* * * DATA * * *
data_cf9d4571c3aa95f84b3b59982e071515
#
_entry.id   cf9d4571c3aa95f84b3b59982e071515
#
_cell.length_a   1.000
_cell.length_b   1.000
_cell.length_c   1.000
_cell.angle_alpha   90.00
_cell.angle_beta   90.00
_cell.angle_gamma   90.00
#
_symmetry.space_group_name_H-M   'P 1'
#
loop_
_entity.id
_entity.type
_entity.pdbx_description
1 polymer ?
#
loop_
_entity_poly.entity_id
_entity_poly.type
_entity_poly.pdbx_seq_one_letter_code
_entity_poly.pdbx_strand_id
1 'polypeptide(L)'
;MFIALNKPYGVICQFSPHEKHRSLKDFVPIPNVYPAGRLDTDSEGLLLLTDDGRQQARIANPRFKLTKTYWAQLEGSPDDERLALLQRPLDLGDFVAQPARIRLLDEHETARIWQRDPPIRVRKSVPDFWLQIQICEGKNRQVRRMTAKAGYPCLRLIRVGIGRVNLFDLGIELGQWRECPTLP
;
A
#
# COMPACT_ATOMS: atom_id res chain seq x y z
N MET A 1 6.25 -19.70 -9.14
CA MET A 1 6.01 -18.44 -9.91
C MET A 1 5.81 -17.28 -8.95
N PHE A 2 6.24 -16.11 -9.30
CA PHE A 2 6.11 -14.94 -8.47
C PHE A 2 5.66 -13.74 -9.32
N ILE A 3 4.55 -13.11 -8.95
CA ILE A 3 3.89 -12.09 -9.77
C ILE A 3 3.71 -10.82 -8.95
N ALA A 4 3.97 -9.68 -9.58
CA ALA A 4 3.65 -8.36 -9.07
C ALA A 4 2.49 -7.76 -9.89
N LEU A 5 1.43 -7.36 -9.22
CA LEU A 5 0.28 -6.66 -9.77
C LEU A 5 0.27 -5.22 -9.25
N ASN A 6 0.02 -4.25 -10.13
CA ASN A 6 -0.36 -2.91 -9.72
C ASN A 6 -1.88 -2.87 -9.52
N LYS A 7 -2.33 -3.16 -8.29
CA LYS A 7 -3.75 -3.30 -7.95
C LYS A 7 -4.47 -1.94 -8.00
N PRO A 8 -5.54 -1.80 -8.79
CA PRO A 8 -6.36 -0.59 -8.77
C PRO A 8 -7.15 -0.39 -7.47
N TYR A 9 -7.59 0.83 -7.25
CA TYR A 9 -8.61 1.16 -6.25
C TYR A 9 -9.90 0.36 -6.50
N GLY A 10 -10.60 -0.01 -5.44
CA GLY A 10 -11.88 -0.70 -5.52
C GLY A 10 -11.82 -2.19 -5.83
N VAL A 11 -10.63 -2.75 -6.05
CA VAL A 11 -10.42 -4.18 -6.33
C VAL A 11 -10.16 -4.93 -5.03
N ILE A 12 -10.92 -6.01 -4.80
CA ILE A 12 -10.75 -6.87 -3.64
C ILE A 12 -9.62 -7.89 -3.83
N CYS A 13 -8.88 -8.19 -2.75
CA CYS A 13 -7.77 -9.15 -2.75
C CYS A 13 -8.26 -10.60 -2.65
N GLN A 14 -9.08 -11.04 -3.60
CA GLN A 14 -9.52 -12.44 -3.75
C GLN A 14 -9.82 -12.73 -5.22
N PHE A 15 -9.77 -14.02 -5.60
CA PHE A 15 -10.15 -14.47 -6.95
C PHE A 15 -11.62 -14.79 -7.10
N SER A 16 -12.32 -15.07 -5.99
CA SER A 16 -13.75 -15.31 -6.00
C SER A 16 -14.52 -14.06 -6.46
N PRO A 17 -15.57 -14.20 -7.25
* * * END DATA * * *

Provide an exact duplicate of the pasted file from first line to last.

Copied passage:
data_cf9d4571c3aa95f84b3b59982e071515
#
_entry.id   cf9d4571c3aa95f84b3b59982e071515
#
_cell.length_a   1.000
_cell.length_b   1.000
_cell.length_c   1.000
_cell.angle_alpha   90.00
_cell.angle_beta   90.00
_cell.angle_gamma   90.00
#
_symmetry.space_group_name_H-M   'P 1'
#
loop_
_entity.id
_entity.type
_entity.pdbx_description
1 polymer ?
#
loop_
_entity_poly.entity_id
_entity_poly.type
_entity_poly.pdbx_seq_one_letter_code
_entity_poly.pdbx_strand_id
1 'polypeptide(L)'
;MFIALNKPYGVICQFSPHEKHRSLKDFVPIPNVYPAGRLDTDSEGLLLLTDDGRQQARIANPRFKLTKTYWAQLEGSPDDERLALLQRPLDLGDFVAQPARIRLLDEHETARIWQRDPPIRVRKSVPDFWLQIQICEGKNRQVRRMTAKAGYPCLRLIRVGIGRVNLFDLGIELGQWRECPTLP
;
A
#
# COMPACT_ATOMS: atom_id res chain seq x y z
N MET A 1 6.25 -19.70 -9.14
CA MET A 1 6.01 -18.44 -9.91
C MET A 1 5.81 -17.28 -8.95
N PHE A 2 6.24 -16.11 -9.30
CA PHE A 2 6.11 -14.94 -8.47
C PHE A 2 5.66 -13.74 -9.32
N ILE A 3 4.55 -13.11 -8.95
CA ILE A 3 3.89 -12.09 -9.77
C ILE A 3 3.71 -10.82 -8.95
N ALA A 4 3.97 -9.68 -9.58
CA ALA A 4 3.65 -8.36 -9.07
C ALA A 4 2.49 -7.76 -9.89
N LEU A 5 1.43 -7.36 -9.22
CA LEU A 5 0.28 -6.66 -9.77
C LEU A 5 0.27 -5.22 -9.25
N ASN A 6 0.02 -4.25 -10.13
CA ASN A 6 -0.36 -2.91 -9.72
C ASN A 6 -1.88 -2.87 -9.52
N LYS A 7 -2.33 -3.16 -8.29
CA LYS A 7 -3.75 -3.30 -7.95
C LYS A 7 -4.47 -1.94 -8.00
N PRO A 8 -5.54 -1.80 -8.79
CA PRO A 8 -6.36 -0.59 -8.77
C PRO A 8 -7.15 -0.39 -7.47
N TYR A 9 -7.59 0.83 -7.25
CA TYR A 9 -8.61 1.16 -6.25
C TYR A 9 -9.90 0.36 -6.50
N GLY A 10 -10.60 -0.01 -5.44
CA GLY A 10 -11.88 -0.70 -5.52
C GLY A 10 -11.82 -2.19 -5.83
N VAL A 11 -10.63 -2.75 -6.05
CA VAL A 11 -10.42 -4.18 -6.33
C VAL A 11 -10.16 -4.93 -5.03
N ILE A 12 -10.92 -6.01 -4.80
CA ILE A 12 -10.75 -6.87 -3.64
C ILE A 12 -9.62 -7.89 -3.83
N CYS A 13 -8.88 -8.19 -2.75
CA CYS A 13 -7.77 -9.15 -2.75
C CYS A 13 -8.26 -10.60 -2.65
N GLN A 14 -9.08 -11.04 -3.60
CA GLN A 14 -9.52 -12.44 -3.75
C GLN A 14 -9.82 -12.73 -5.22
N PHE A 15 -9.77 -14.02 -5.60
CA PHE A 15 -10.15 -14.47 -6.95
C PHE A 15 -11.62 -14.79 -7.10
N SER A 16 -12.32 -15.07 -5.99
CA SER A 16 -13.75 -15.31 -6.00
C SER A 16 -14.52 -14.06 -6.46
N PRO A 17 -15.57 -14.20 -7.25